“A convict’s chance,” Alera berated him, “don’t forget that. You see, we were prisoners slated for execution and we were offered a way out: if we completed a task, then our crimes would be forgiven.” She spoke almost proudly, as if not ashamed that she had been sentenced to death, “but you haven’t told us your name stranger, what is it?”

“Daven,” the young man replied shortly.

“Well Daven, we were halfway into the parasites’ cavern, flaming torches lighting our path, when we reached three tunnels. That was when everything began to go wrong. Enzo, Karn and Strickland were all for going down the middle tunnel, Dern and Mort wanted to take the left one, whilst Rahar and me wanted to go right. Hattie didn’t seem to care much. The argument got louder and louder, and that was our mistake.” Alera paused briefly, looking over at Karn and Mort still struggling to save the dying Enzo. “Our arguing attracted the parasites. They came from the tunnel behind us; obviously we had missed a turning. They flew out of the tunnel screaming like the marauders you get out here.” Daven knew all about marauders, they had killed his mother and father.

“Their teeth and claws were razor-sharp. Hattie didn’t stand a chance. She was stood at the back of our group, and they devoured her. Alive. I can still hear her screams now. Chaos broke out. We ran down the tunnels we’d wanted. Rahar and me ran down the right-hand tunnel, we hadn’t got far when a parasite sprang from a crevice; biting and clawing. The parasite was screaming and Rahar was screaming. I did the only thing I could think of. I thrust the torch into the monster’s face and it screamed, this time in agony; shrivelling into a sizzling pool on the floor and I held Rahar as she died. I picked up the torch and carried on running where I came to a junction where I met Mort.” She looked over at the fireplace, “how’s Enzo doing?” She asked dreading the response.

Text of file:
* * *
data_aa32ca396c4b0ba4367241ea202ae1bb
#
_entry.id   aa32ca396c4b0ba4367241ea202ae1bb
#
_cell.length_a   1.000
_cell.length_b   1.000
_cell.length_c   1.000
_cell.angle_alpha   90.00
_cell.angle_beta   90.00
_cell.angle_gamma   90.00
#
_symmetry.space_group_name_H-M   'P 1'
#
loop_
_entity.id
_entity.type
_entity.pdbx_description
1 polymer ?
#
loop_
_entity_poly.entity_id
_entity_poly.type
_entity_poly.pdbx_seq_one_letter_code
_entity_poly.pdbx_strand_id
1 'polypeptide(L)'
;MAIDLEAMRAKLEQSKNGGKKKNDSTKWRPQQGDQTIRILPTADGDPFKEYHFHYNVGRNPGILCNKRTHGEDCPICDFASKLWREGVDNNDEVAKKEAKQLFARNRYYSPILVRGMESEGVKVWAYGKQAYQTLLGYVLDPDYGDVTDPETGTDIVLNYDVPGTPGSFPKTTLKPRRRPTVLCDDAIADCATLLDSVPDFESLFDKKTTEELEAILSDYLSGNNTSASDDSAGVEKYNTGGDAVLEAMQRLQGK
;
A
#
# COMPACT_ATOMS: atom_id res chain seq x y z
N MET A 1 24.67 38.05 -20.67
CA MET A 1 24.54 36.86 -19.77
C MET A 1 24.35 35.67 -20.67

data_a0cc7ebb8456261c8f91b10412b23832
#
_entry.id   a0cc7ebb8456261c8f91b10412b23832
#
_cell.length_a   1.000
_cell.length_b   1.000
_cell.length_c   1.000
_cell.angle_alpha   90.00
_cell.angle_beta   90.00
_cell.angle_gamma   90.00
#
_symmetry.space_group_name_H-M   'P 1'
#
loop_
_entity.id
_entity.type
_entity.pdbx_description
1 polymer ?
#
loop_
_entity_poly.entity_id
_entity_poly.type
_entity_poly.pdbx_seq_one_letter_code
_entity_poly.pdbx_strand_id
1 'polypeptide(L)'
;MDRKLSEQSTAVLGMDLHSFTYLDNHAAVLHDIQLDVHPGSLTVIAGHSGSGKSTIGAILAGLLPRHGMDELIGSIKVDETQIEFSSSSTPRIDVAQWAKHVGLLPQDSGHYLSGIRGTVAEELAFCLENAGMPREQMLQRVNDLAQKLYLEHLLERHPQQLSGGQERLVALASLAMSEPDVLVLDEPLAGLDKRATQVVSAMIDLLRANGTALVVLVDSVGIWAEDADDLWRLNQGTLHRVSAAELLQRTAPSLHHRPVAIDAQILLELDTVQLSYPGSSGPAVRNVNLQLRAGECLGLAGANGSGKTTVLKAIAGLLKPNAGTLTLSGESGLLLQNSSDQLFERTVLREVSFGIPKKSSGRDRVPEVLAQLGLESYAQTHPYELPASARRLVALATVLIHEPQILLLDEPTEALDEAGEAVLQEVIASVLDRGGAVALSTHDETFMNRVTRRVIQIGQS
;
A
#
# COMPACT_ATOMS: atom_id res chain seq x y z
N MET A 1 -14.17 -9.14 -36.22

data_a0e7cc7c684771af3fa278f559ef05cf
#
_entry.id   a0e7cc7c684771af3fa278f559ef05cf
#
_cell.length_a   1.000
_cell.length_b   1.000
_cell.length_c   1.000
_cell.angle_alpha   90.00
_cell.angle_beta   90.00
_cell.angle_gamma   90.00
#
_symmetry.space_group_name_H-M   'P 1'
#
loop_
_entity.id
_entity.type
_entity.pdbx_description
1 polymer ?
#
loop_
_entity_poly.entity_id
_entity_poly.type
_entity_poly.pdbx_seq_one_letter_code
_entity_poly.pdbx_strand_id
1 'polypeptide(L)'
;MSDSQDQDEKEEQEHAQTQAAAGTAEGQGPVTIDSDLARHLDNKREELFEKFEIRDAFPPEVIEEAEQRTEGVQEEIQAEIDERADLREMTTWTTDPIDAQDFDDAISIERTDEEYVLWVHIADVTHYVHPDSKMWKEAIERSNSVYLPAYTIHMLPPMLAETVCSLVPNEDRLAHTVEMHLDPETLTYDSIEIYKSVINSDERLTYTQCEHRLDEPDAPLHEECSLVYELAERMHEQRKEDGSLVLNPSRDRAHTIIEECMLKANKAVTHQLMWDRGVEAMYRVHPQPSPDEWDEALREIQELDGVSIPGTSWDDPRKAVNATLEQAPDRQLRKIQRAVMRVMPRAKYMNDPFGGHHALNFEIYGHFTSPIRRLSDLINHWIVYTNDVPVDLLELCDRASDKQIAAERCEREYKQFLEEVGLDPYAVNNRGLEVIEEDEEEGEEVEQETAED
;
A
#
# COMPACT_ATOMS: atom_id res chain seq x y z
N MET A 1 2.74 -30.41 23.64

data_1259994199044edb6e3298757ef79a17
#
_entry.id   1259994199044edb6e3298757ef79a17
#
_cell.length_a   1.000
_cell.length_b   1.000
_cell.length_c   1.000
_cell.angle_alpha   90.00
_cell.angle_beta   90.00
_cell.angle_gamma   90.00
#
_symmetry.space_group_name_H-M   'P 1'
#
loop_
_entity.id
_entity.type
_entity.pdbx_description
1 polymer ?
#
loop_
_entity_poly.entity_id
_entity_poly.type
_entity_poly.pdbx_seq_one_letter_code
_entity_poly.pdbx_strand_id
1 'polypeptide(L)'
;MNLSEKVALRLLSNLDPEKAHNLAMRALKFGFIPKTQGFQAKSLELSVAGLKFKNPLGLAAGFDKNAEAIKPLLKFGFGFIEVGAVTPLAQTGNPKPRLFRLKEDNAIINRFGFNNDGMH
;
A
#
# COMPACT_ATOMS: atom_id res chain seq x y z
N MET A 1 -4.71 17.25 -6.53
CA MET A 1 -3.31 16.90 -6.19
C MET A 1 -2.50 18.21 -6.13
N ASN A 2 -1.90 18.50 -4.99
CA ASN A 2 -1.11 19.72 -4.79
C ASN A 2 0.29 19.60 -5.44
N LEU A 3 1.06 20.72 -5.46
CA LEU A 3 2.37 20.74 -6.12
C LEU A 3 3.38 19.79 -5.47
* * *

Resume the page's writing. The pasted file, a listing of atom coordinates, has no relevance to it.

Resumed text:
“Better than he should be, considering…” Karn replied, pausing to pick up another bandage and place over a wound on Enzo’s arm. “He’s dying though, there ain’t nothing we can do to stop that now.” He sighed.

“He was a good man,” Mort added gruffly, “he shouldn’t have done it!”

“All too true Mort, all too true,” Alera agreed sadly, “when I met Mort, he told me what had happened. He and Dern had run down the left tunnel and Dern was grabbed from above. Mort heard a shuffling behind him; he turned around and saw a crippled parasite on the floor. Waving the torch, it recoiled in fear and Mort shoved the torch into the parasite and it bubbled and died. He ran on down the tunnel where he met me. We agreed to keep on running. The mission and that,” she paused, spat and continued. “We reached a control room where we found Enzo, Karn and Strickland.” She gestured at Karn and Enzo. “Strickland was guarding the door while Enzo and Karn were looking at a generator in the centre of the room. We heard Karn telling Enzo that he couldn’t do it, that he would die. Enzo told him there wasn’t a choice, that this would be the only chance to stop the parasites. Just then the parasites broke through the door that Strickland was guarding. They engulfed him and whilst our attention was drawn, Enzo leapt into the generator. All hell broke loose. The parasites fled, Mort and Karn pulled Enzo out of the generator and we fled too; the ceiling was collapsing. We followed the parasites out of the cavern and into the night, where they flew off. Beaten. And we made our way here.” She stopped, looking over at Enzo, who had begun coughing.

“Beaten,” he coughed, “but not defeated. Until they are, we are not free of their evil. They must be stopped.” He spoke, looking at Daven. “You must destroy these monsters. Will you swear it?

“On my life, I swear to defeat the parasites.” But Enzo did not hear it, he was dead.

Walking with his new companions, Daven felt the grace of dawn touch his face. The grace of dawn would light their path.